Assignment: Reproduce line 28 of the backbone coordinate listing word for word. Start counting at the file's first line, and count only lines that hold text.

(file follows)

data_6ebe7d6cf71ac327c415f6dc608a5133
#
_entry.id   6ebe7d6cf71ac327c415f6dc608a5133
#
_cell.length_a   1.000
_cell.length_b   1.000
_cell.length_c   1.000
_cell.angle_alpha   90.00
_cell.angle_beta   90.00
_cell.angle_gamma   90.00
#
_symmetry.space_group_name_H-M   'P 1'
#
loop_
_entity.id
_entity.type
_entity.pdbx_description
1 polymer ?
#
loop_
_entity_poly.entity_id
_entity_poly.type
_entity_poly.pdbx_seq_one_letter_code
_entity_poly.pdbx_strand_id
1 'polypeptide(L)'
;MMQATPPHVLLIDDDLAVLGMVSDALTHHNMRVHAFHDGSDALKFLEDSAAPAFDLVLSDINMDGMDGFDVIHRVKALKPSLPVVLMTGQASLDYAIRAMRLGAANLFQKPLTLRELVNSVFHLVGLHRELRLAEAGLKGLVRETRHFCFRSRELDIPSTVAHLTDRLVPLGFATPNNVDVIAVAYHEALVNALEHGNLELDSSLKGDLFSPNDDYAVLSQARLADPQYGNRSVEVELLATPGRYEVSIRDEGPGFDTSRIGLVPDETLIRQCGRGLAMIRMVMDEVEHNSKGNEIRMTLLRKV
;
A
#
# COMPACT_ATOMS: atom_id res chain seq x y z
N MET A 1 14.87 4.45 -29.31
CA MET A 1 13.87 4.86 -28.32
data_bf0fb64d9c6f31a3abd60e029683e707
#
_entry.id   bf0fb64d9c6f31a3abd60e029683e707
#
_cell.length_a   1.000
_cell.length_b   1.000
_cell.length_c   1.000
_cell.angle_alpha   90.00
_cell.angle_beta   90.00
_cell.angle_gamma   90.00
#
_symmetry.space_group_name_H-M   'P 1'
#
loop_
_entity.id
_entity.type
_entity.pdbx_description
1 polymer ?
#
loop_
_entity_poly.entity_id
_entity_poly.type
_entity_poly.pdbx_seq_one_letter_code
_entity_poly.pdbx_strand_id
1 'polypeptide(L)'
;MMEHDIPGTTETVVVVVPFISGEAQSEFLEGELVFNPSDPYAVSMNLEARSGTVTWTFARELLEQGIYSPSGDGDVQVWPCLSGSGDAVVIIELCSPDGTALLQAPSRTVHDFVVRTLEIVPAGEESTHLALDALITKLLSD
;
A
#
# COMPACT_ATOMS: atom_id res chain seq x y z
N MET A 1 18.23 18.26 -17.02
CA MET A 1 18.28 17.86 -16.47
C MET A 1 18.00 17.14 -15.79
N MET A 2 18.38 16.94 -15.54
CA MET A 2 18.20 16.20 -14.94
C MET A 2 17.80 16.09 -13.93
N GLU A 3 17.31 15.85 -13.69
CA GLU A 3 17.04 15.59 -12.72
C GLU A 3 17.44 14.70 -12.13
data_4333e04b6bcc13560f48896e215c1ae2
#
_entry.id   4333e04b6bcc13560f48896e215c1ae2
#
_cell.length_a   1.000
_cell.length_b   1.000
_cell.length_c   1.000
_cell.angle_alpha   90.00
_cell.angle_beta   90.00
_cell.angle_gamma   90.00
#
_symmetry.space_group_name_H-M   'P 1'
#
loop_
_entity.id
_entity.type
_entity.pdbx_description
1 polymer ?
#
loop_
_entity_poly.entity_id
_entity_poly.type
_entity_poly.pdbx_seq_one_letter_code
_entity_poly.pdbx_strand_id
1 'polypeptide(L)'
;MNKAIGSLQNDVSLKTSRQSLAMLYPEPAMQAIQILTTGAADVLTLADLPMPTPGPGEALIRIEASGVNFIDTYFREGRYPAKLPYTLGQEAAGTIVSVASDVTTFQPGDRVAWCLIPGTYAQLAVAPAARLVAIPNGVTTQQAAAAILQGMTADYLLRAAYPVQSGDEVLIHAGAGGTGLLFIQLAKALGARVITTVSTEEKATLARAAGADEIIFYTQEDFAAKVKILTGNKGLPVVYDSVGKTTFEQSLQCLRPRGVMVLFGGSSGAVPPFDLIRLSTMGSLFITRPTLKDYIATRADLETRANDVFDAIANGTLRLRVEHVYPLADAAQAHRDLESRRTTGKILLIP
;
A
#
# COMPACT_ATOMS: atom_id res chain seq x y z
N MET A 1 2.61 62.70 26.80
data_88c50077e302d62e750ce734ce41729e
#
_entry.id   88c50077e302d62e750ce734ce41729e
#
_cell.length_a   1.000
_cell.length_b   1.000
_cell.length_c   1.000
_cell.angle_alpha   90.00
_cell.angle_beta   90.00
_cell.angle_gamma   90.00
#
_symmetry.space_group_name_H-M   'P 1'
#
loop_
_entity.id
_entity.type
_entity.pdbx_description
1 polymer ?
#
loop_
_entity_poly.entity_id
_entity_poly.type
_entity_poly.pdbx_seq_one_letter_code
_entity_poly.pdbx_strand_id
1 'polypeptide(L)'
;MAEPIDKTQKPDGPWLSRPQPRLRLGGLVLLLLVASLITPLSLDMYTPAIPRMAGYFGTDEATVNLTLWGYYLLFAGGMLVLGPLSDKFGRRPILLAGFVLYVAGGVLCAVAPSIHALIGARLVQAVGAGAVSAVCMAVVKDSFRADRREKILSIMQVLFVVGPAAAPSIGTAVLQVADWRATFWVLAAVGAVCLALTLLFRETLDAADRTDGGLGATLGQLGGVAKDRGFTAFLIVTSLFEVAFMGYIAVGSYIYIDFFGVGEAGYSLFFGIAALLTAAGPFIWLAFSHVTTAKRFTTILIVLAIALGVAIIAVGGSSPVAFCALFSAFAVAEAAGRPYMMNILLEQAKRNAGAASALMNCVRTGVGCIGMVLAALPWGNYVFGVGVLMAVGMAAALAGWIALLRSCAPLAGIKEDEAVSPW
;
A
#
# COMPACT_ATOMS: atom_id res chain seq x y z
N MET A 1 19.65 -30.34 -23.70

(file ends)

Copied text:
A